I have read several quotes from Beston Jack Abrams lately. He is an 89-year-old retiree who posts on Twitter and other social media. Some of his fans call his observations “Abramisms.” As I read this particular quote, I thought about some “first impressions” I had formed over the course of a single day:
The first impression reveals as much about the observer as the observed. Beston Jack Abrams
It was a Saturday, and I started the day by participating in a fundraising race for charity. The race distance was 3.1 miles (5K). Over more than 30 years of competitive running, I have learned to run the first mile slower than the remainder of the race. About a half-mile into the race, a young female runner passed me. I guessed that she might be 10 or 11 years old. With only that amount of “data” about this person, I thought to myself, “Here’s another one of those young runners who is probably starting out too fast! I’ll be passing her at some point in the race as her lack of good pacing catches up with her!”
Sure enough, at about the half-way point in the race, I caught up with her and then ran past her. I smiled and congratulated myself on “reading the situation right!” Yet, in the last mile of the race, she passed me back and beat me across the finish line. I was actually speeding up each mile, yet she beat me anyway! Turns out she was 12 years old. My first impression of her was wrong! She did NOT go out too fast. She was a well-conditioned runner!
Later the same day, I went to a memorial service for someone I have known for several years. After the service started, a young baby started coughing excessively during the minister’s eulogy. I looked over and wondered why one of the parents wasn’t taking the child away to someplace where the coughing would not be a distraction. Later in the service, the mother (holding the child in question) got up and spoke eloquently about the person who had passed away. Turns out, she was his granddaughter and the child was his most recent great-grandchild. It was clear that she was very proud to be part of that family. My impression of her shifted in the space of an hour!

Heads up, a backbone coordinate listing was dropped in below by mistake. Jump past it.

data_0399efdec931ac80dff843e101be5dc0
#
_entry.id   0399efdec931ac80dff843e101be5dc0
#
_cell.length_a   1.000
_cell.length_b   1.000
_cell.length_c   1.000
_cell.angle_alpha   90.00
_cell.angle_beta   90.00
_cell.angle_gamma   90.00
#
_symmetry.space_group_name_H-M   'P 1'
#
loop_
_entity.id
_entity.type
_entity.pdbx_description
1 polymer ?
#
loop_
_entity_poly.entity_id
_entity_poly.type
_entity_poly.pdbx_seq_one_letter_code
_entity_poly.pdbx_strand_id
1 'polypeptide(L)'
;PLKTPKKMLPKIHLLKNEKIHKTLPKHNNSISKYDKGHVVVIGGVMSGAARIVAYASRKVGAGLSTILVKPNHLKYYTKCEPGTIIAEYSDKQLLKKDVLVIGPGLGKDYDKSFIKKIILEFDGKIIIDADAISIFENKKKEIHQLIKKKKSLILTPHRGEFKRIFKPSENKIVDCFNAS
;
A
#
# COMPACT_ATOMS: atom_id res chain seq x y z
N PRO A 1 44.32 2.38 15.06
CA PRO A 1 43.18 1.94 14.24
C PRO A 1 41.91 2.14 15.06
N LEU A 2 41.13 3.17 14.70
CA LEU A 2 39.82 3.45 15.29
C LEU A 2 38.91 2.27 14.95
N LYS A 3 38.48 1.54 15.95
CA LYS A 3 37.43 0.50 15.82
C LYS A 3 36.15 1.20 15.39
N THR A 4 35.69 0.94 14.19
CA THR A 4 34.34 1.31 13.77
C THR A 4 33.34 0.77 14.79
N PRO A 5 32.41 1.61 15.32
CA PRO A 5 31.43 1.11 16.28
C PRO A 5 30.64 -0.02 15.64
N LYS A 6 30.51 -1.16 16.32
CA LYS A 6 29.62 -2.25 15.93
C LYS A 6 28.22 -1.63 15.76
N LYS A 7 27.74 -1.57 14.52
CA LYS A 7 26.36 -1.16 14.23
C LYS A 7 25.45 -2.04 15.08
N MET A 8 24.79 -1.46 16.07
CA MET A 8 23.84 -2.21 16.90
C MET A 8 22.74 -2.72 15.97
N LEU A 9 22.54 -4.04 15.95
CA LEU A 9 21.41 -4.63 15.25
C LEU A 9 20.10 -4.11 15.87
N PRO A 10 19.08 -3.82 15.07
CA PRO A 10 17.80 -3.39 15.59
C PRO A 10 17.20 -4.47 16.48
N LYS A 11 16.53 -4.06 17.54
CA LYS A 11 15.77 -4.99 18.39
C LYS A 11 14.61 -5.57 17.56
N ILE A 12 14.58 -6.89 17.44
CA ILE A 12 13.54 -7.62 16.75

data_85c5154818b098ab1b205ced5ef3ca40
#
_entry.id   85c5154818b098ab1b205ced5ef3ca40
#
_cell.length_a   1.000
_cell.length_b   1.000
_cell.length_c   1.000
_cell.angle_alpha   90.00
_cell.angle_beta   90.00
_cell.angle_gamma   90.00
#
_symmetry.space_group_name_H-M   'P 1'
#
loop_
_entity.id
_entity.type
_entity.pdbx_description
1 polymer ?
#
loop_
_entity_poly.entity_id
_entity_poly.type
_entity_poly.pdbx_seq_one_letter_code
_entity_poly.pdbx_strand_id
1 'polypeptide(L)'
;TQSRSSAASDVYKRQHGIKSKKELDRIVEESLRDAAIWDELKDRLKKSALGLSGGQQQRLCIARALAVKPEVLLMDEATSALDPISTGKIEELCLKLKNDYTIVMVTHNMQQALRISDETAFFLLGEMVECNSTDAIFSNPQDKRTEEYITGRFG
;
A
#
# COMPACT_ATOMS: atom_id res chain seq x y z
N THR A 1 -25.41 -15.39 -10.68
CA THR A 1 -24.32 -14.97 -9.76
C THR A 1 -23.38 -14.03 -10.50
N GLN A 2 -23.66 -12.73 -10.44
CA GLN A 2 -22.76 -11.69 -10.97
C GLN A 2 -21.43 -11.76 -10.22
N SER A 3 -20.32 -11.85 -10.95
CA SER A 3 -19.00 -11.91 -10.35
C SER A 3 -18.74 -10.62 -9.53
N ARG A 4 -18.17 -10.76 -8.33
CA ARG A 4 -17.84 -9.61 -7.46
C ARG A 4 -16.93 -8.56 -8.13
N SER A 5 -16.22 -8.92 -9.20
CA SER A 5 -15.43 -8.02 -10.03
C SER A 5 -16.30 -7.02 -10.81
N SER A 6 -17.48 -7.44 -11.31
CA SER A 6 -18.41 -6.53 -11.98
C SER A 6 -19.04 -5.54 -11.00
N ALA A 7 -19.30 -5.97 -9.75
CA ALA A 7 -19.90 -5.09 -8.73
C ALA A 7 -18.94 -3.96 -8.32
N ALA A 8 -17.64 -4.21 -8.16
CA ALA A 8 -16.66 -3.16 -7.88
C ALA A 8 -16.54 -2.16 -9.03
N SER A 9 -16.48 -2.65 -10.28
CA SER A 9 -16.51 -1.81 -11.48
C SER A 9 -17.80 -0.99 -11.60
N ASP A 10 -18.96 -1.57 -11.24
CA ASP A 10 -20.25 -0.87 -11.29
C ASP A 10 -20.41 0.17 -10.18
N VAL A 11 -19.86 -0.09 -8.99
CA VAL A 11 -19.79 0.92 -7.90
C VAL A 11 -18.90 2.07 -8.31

I see both of the above examples as evidence of how my own biases and expectations can create unreliable first impressions of others! Perhaps too many of us think that we are better at “sizing people up” than we really are!
How Can We Make More Accurate Assessments?
- Question the data we are selecting. If I am forming a quick impression, what am I seeing or hearing that is leading me to a conclusion? Am I quickly putting someone in a “category” (e.g., young, inexperienced runner) when I have very little data to go on? Do my expectations of “appropriate behavior at a memorial service” lead me to judge someone else too quickly when those expectations are not fulfilled?
- Ask “How important is it for me to make a quick assessment of a person?” There are certainly situations when we must quickly ask ourselves, “Am I taking a big risk if I give this person the benefit of the doubt?” Sometimes our “gut feelings” warn us NOT to interact with certain people when we may be in a vulnerable situation! Yet, most of the time, there is no need for us to make such quick assessments!
- Beware of “Confirmation Bias.” This concept relates to the human tendency to notice behavior that tends to “reinforce” our existing impression of someone, while being less likely to notice behavior that runs counter to our existing impression of that person. Our first impression may be “reinforced” through Confirmation Bias!
To learn about actual research related to first impressions, follow this link.
Questions for Reflection:
- How much do you trust your first impressions in determining whether you would enjoy getting to know someone better?
- If you have had the opportunity to interview and hire job candidates, how often have your first impressions proven to be accurate?
- Have you ever ignored your first impression (some call it “instincts”) and wished that you had trusted it more?
- What are you “taking away” from this post that you can use at work or in your personal life?
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